Friday, September 25, 2020

MEAL DPro On-line Course: Be ready for the MEAL DPro certification just only 1 Month!

Pyramid Learning delivers the MEAL DPro On-line Course to individuals – via a 4-week on-line course – and via organization-wide cohorts.

Just one month to learn MEAL DPro and be ready for the MEAL DPro certification!

Course Instructor:

Leslie Sherriff is an Adjunct Professor at the American University, MEAL and International Development Professional with 20 years of experience. Her career includes work with the National Endowment for Democracy, Catholic Relief Services, Humentum, American University, and others.  

Over the past decade, Leslie has focused on MEAL field capacity-building via on-line learning. She designed courses and taught for American University’s on-line MSc in Measurement and Evaluation and is part of the team that developed the Guide to the MEAL DPro and its supporting learning materials.

Leslie has double Masters degrees in Public and International Affairs from the University of Pittsburgh (USA), and Evaluation and Social Research from London Metropolitan University (UK) and BA in International Relations from the University of Southern California (USA).

Institutional Background

Pyramid Learning provides engaging and scalable learning for humanitarian relief and development practitioners. They work with individuals and organizations – delivering online and face-to-face courses, designing custom courses, such as PMD Pro, MEAL DPro, FMD Pro, Program DPro developing credentials and facilitating learning events. 

Their mission is to make quality learning appropriate, accessible and actionable. To help those doing good, do even better.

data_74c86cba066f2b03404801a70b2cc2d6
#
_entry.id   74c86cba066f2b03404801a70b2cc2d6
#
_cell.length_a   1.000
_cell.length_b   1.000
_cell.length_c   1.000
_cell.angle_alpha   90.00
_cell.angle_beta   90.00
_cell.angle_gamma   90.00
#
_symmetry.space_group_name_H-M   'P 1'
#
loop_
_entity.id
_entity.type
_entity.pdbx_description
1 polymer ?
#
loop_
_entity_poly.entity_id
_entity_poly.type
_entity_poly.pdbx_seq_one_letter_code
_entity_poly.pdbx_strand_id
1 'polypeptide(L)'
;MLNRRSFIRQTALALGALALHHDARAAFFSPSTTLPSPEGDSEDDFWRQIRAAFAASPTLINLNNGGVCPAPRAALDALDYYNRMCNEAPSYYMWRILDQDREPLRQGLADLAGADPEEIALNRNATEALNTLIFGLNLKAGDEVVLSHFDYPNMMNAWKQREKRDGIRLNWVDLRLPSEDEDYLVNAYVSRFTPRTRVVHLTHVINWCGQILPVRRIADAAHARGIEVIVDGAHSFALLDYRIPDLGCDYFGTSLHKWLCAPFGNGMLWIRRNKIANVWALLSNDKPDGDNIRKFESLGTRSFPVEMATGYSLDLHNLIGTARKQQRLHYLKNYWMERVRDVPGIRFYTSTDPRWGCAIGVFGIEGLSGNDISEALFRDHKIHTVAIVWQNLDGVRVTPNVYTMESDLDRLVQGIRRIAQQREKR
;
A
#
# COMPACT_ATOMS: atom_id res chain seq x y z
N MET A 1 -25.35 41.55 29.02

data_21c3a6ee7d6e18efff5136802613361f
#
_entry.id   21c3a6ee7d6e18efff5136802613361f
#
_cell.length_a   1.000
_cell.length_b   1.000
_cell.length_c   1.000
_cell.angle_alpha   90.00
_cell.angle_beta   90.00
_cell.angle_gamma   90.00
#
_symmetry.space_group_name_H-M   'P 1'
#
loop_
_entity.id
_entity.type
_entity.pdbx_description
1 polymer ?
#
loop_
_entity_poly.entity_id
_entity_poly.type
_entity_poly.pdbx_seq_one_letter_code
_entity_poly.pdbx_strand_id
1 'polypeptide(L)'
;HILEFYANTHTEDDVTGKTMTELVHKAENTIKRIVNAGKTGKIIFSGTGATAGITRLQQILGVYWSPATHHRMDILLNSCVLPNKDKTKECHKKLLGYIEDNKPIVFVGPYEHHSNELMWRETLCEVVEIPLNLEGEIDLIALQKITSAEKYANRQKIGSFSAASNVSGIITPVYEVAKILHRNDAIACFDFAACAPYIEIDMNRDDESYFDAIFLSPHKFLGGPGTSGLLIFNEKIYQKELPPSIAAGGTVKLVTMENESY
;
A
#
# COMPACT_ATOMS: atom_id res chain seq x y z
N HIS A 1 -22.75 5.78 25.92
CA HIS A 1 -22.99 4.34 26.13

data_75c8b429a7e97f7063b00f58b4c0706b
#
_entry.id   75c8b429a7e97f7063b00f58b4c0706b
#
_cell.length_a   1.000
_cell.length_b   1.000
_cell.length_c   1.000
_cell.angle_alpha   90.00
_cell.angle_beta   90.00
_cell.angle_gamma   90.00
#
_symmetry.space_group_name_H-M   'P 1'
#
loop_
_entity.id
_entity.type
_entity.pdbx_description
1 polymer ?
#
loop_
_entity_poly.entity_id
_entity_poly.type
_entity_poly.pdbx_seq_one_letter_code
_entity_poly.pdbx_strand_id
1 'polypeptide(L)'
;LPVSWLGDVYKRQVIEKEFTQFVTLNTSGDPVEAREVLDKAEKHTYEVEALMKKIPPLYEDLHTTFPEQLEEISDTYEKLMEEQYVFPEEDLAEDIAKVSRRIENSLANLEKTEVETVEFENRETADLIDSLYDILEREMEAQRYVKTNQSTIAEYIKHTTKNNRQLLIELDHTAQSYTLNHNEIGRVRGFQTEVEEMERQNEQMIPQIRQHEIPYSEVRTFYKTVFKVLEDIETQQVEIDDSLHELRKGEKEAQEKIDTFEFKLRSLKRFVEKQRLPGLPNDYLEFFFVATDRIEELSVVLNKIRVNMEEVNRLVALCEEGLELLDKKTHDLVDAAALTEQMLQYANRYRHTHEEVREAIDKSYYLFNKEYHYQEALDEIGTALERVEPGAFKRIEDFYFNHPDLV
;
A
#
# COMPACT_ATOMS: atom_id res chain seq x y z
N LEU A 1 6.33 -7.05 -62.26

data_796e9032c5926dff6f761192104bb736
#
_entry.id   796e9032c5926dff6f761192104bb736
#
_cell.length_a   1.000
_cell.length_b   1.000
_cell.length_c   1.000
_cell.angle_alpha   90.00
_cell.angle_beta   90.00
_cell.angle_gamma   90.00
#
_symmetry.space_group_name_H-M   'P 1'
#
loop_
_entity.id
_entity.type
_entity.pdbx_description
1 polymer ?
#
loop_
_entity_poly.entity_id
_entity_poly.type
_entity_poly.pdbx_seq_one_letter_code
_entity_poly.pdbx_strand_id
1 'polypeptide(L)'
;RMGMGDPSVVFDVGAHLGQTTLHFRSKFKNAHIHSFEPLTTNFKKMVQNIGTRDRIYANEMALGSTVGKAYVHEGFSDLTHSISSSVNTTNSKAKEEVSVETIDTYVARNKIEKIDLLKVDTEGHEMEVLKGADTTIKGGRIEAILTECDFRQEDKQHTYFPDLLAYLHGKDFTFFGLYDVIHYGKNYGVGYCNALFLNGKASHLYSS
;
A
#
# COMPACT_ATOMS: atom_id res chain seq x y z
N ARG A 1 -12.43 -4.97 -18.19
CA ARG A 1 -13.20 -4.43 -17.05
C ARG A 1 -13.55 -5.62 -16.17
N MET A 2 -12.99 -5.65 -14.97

All their products and services are designed to be accessible, appropriate and actionable. They prioritize practical skills and tools, while providing easy-to-deploy learning systems that can be used to upskill a single team or scaled to support a whole organization.

Course Schedule & Time-line

Starting date: Oct. 5 – Oct. 30, 2020

The course is approximately 5-8 hours per week over 4 weeks – there are many learning styles and some people prefer to take longer. 

This course gives you the skills you need to conduct monitoring, evaluation, accountability and learning (MEAL) activities through the entire project cycle, helping you successfully deliver your project on scope, on time, and on budget.


This MEAL DPro On-line Course is designed for the active professionals who want to learn MEAL via a process that is virtual, social and mobile-ready, participants will get their access data, the usernames and the password for the learning system prior to the class starting after the payment received through the local agent.